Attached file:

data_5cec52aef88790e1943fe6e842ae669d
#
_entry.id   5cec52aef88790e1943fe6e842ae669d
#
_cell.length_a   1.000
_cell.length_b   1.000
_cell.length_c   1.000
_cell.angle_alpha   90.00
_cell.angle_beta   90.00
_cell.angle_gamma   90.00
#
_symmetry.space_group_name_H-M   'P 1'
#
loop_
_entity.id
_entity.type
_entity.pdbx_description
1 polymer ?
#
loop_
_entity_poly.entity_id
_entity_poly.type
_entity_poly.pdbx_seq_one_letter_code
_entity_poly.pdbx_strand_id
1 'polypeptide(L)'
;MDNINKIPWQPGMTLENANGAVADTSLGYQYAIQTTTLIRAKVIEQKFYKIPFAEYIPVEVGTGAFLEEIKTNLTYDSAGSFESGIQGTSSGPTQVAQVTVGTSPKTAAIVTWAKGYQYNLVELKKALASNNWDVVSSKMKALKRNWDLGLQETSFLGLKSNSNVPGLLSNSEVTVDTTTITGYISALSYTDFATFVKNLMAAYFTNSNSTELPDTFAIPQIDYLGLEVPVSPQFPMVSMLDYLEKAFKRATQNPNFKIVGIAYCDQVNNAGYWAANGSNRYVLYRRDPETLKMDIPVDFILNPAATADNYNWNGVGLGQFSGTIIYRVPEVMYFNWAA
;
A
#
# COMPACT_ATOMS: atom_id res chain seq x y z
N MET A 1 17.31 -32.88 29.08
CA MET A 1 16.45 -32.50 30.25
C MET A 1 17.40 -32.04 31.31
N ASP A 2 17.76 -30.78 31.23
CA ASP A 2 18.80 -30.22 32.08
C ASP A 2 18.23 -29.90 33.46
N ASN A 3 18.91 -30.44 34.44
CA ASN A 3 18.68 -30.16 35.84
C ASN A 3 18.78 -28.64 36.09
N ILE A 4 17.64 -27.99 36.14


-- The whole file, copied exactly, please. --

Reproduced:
data_5cec52aef88790e1943fe6e842ae669d
#
_entry.id   5cec52aef88790e1943fe6e842ae669d
#
_cell.length_a   1.000
_cell.length_b   1.000
_cell.length_c   1.000
_cell.angle_alpha   90.00
_cell.angle_beta   90.00
_cell.angle_gamma   90.00
#
_symmetry.space_group_name_H-M   'P 1'
#
loop_
_entity.id
_entity.type
_entity.pdbx_description
1 polymer ?
#
loop_
_entity_poly.entity_id
_entity_poly.type
_entity_poly.pdbx_seq_one_letter_code
_entity_poly.pdbx_strand_id
1 'polypeptide(L)'
;MDNINKIPWQPGMTLENANGAVADTSLGYQYAIQTTTLIRAKVIEQKFYKIPFAEYIPVEVGTGAFLEEIKTNLTYDSAGSFESGIQGTSSGPTQVAQVTVGTSPKTAAIVTWAKGYQYNLVELKKALASNNWDVVSSKMKALKRNWDLGLQETSFLGLKSNSNVPGLLSNSEVTVDTTTITGYISALSYTDFATFVKNLMAAYFTNSNSTELPDTFAIPQIDYLGLEVPVSPQFPMVSMLDYLEKAFKRATQNPNFKIVGIAYCDQVNNAGYWAANGSNRYVLYRRDPETLKMDIPVDFILNPAATADNYNWNGVGLGQFSGTIIYRVPEVMYFNWAA
;
A
#
# COMPACT_ATOMS: atom_id res chain seq x y z
N MET A 1 17.31 -32.88 29.08
CA MET A 1 16.45 -32.50 30.25
C MET A 1 17.40 -32.04 31.31
N ASP A 2 17.76 -30.78 31.23
CA ASP A 2 18.80 -30.22 32.08
C ASP A 2 18.23 -29.90 33.46
N ASN A 3 18.91 -30.44 34.44
CA ASN A 3 18.68 -30.16 35.84
C ASN A 3 18.78 -28.64 36.09
N ILE A 4 17.64 -27.99 36.14